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what else is different? i was told to go back to the drawing board and try again. i was undaunted so i kept this idea. i was going to figure out a way to convince him this was a viable project. i was set. it was actually in a different grad school course that i was expokesed to this pool called "reading revolutions" by kevin sharp, and it is about the politics ever reading in early modern england and focuses on a gay named sir william drake who during the previous century prior to washington's life he was a political operative who learned the art and science of being a public figure and a political figure through reading. and it was something about what sharp had argued that in talking about drake, sharp said that reading is essentially something that is political, and it is specific to times and places. and we think about our own reading, that's pretty much true for all of us, right? our predilections, our beliefs inform how we receive the things
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that we read, whether you're conservative, liberal, religious, not, doesn't matter. it somehow will inform the way that you receive things, and also sharp put forth the idea that reading is useful. reading is practical. so i thought about that. i thought about a different book about washington by historian named paul longmore who wrote the book "the invention of george washington" and in that i found an opportunity because paul longmore included an appendix to his book about washington's reading. and this was something that, you know, longmore basically says that washington the reader was practical, but not really all that bright. he's not that much of an intellectual. the appendix itself talks about the main topics that you'll find in washington's library, and sums it up by saying he's not really that much of an intellectual and he left it at that. for me, for longmore, it was my opportunity, what i viewed as
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his short fall and i'm sure if he was here, he would argue with me. but that's the fun of being a historian, we debate things, that for me, taking the -- what sharp had said about reading being political and reading being relative to a moment, and being practical knowledge that you can apply to your specific tasks in front of you, with the ball that i viewed longmore had ingloriously dropped. there was my opportunity for the dissertation. i wanted to look at washington, how he did it, how he did this self-fashioning, this self-presentation through looking at his reading. and that was something that aside from longmore, you won't find a whole lot of biographies that talk about it to any great extent, and most tend to be dismissive of his reading efforts because he's not something that we see. we remember the guy on the charger, right, like we remember the statue or the painting, and, here the books are even -- they're under the table. like he's not touching them,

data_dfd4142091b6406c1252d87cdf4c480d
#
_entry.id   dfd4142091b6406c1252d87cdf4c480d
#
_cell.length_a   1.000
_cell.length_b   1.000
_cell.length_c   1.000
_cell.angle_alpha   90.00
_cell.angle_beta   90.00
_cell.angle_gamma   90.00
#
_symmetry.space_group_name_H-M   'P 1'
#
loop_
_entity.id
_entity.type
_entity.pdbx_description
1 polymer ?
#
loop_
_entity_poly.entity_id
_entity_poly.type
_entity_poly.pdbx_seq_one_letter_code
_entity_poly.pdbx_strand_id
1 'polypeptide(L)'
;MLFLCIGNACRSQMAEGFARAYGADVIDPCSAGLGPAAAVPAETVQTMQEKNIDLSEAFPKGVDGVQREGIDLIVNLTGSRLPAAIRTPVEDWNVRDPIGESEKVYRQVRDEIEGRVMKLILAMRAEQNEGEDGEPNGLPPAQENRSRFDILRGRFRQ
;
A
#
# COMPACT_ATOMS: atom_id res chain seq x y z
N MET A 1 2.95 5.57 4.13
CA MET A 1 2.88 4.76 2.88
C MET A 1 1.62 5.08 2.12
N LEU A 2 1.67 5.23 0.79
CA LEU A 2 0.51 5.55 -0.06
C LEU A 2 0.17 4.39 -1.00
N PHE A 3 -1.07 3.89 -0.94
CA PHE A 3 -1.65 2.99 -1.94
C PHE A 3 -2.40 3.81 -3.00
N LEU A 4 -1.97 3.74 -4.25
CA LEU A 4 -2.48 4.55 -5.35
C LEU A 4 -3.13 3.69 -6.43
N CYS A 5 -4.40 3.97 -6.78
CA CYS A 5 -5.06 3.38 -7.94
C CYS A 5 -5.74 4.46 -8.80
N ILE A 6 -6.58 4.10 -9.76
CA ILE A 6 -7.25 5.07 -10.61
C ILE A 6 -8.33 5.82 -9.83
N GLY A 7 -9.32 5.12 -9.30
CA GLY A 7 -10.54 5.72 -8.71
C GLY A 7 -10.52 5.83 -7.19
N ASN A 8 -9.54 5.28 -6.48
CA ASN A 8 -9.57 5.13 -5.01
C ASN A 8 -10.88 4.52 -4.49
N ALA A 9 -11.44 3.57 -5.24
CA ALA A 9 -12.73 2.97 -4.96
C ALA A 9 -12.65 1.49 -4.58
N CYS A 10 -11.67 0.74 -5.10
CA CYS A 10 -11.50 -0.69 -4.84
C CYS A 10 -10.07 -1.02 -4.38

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he's not looking at them. it looks like he would rather not if you look at the expression on washington's face, right? he's been there, done that, i'm over it. so really -- that was my idea, i was able to sell that to my adviser, but the next question for me was how do you approach that? so washington's library, so what, what do you do about it? well, i looked at -- i started with the 1799 inventory that was made as part of the estate inventory that was required by law when he passed away. and when he passed away there were over 900 volumes, 1,200 different works in the library, everything ranging from history to military science to religion to maps, political pamphlets and the like. and so, okay, 900 volumes, that's a lot. so of that, what did he read? because when you think about it, think about yourselves and your own book shelves, whether or not you have real book shelves, if you like to read real books
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which i do or if you like to have the nook or the kindle or ipad experience, we all probably have books on our shelves that we've never read, right? that thing you pick up in the bookstore that you think looks fascinating and never get to it or the book that some well-intentioned person gave to you as a gift and you're like, thanks, i'll treasure that, as you consign it to the shelf never to be touched again. and so, you know, baring that in mind about ourselves, i mean, books will tell you just on the spines on the shelf, will tell you something about who you are. right. take me, for example, my shelves are almost all history. i'm a historian. right. that's what i enjoy. and so you'll find almost all history, not a science fiction title on there. right. that's just me. it will tell you something about your priorities. again, mine are history because i'm trying to make a living out of it. and i have 99% history, less than 1% anything else.